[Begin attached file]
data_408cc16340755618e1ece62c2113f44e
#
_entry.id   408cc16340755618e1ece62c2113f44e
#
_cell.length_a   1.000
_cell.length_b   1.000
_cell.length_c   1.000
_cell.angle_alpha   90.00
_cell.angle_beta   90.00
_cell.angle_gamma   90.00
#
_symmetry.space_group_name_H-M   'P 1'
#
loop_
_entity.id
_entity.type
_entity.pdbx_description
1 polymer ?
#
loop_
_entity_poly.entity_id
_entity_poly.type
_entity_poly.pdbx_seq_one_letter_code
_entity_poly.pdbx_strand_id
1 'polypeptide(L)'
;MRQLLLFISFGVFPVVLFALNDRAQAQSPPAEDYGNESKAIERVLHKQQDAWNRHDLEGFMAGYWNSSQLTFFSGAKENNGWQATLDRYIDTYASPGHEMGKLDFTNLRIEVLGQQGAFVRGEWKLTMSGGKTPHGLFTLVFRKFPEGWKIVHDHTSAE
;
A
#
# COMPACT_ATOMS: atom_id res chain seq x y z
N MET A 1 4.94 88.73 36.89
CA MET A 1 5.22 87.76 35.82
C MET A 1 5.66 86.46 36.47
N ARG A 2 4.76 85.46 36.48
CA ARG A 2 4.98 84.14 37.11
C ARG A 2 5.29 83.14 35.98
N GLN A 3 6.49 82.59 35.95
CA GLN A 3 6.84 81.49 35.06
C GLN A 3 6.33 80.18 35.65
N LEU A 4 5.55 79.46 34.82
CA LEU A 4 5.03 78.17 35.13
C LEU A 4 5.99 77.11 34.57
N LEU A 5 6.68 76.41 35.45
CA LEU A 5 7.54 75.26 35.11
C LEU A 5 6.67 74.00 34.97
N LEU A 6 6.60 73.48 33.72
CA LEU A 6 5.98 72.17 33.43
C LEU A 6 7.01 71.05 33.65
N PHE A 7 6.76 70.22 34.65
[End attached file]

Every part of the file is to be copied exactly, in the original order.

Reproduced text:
data_408cc16340755618e1ece62c2113f44e
#
_entry.id   408cc16340755618e1ece62c2113f44e
#
_cell.length_a   1.000
_cell.length_b   1.000
_cell.length_c   1.000
_cell.angle_alpha   90.00
_cell.angle_beta   90.00
_cell.angle_gamma   90.00
#
_symmetry.space_group_name_H-M   'P 1'
#
loop_
_entity.id
_entity.type
_entity.pdbx_description
1 polymer ?
#
loop_
_entity_poly.entity_id
_entity_poly.type
_entity_poly.pdbx_seq_one_letter_code
_entity_poly.pdbx_strand_id
1 'polypeptide(L)'
;MRQLLLFISFGVFPVVLFALNDRAQAQSPPAEDYGNESKAIERVLHKQQDAWNRHDLEGFMAGYWNSSQLTFFSGAKENNGWQATLDRYIDTYASPGHEMGKLDFTNLRIEVLGQQGAFVRGEWKLTMSGGKTPHGLFTLVFRKFPEGWKIVHDHTSAE
;
A
#
# COMPACT_ATOMS: atom_id res chain seq x y z
N MET A 1 4.94 88.73 36.89
CA MET A 1 5.22 87.76 35.82
C MET A 1 5.66 86.46 36.47
N ARG A 2 4.76 85.46 36.48
CA ARG A 2 4.98 84.14 37.11
C ARG A 2 5.29 83.14 35.98
N GLN A 3 6.49 82.59 35.95
CA GLN A 3 6.84 81.49 35.06
C GLN A 3 6.33 80.18 35.65
N LEU A 4 5.55 79.46 34.82
CA LEU A 4 5.03 78.17 35.13
C LEU A 4 5.99 77.11 34.57
N LEU A 5 6.68 76.41 35.45
CA LEU A 5 7.54 75.26 35.11
C LEU A 5 6.67 74.00 34.97
N LEU A 6 6.60 73.48 33.72
CA LEU A 6 5.98 72.17 33.43
C LEU A 6 7.01 71.05 33.65
N PHE A 7 6.76 70.22 34.65